2. spectator events
  3. magazines and books
  4. hobbies
  5. travel
Loans and debts
  1. credit cards
  2. car loans
  3. personal loans
  4. lines of credit
  5. student loans
  6. mortgages for properties already owned
Savings and donations
  1. RRSP
  2. TFSA
  3. savings accounts
  4. charitable gifts

Second, subtract that number from your total monthly net income (the amount of money your household earns on a monthly basis after taxes and deductions)

The difference is how much money you have left each month after expenses.

CMHC offers several online calculators that help with everything from figuring out your household budget to calculating your maximum home price and monthly payments.

To use these tools, visit cmhc.ca/calculators.

Calculation 2: How much can you afford?

Calculate how much you can afford to spend on housing each month without putting your financial health at risk.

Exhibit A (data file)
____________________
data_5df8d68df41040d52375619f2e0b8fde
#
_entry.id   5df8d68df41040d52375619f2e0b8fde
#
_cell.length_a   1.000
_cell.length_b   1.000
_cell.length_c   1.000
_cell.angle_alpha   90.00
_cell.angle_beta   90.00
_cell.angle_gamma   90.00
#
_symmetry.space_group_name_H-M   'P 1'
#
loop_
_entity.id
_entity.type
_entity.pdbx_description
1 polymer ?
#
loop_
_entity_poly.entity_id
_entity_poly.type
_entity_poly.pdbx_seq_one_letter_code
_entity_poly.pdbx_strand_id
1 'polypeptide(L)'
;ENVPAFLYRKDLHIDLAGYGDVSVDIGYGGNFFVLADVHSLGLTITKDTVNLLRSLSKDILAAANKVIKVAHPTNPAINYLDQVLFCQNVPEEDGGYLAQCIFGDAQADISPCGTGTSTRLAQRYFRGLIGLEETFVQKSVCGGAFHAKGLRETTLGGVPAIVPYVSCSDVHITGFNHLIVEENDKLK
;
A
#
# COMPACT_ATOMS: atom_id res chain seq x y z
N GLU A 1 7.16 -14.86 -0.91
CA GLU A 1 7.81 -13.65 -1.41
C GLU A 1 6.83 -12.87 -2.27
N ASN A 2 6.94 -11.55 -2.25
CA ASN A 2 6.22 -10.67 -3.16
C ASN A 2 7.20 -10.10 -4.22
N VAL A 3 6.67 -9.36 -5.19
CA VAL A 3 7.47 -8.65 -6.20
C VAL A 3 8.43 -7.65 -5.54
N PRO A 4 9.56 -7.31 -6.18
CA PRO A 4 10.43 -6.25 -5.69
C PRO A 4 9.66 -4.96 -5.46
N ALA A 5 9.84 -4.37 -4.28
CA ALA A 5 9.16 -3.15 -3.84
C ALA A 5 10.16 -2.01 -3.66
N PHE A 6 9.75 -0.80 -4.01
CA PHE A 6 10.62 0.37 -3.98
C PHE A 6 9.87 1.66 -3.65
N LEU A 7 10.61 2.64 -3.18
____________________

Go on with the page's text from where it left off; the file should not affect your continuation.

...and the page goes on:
These two simple rules will show you what you can afford to pay for a home. Understanding these rules can also help you when it’s time to get approved for a mortgage

Affordability rule 1

Your monthly housing costs should be no more than 32% of your average gross monthly income. This percentage is known as your gross debt-to-income or gross debt service (GDS) ratio.

Housing costs include:
  • your monthly mortgage payment (principal and interest)
  • property taxes
  • heating expenses
  • 50% of condo fees (if applicable)

Affordability rule 2

Your monthly debt load should be no more than 40% of your average gross monthly income. This percentage is known as your total debt-toincome or total debt service (TDS) ratio.

Your monthly debt load includes:
  • Monthly payments may increase year after year
  • The risk that your lease won’t be renewed
  • You are paying someone else’s mortgage rather than building equity of your own
  • Protection from decrease in property values
  • You can’t paint or remodel without the landlord’s permission

The maximum amount you can afford to spend on a home depends on these numbers and the size of your down payment. For first-time buyers, saving a down payment can be the hardest part of buying a home.

Calculation 3: Figure out the upfront costs

Figure out how much you need to save to cover the upfront costs associated with buying a home. For example, have you saved enough to pay the following expenses?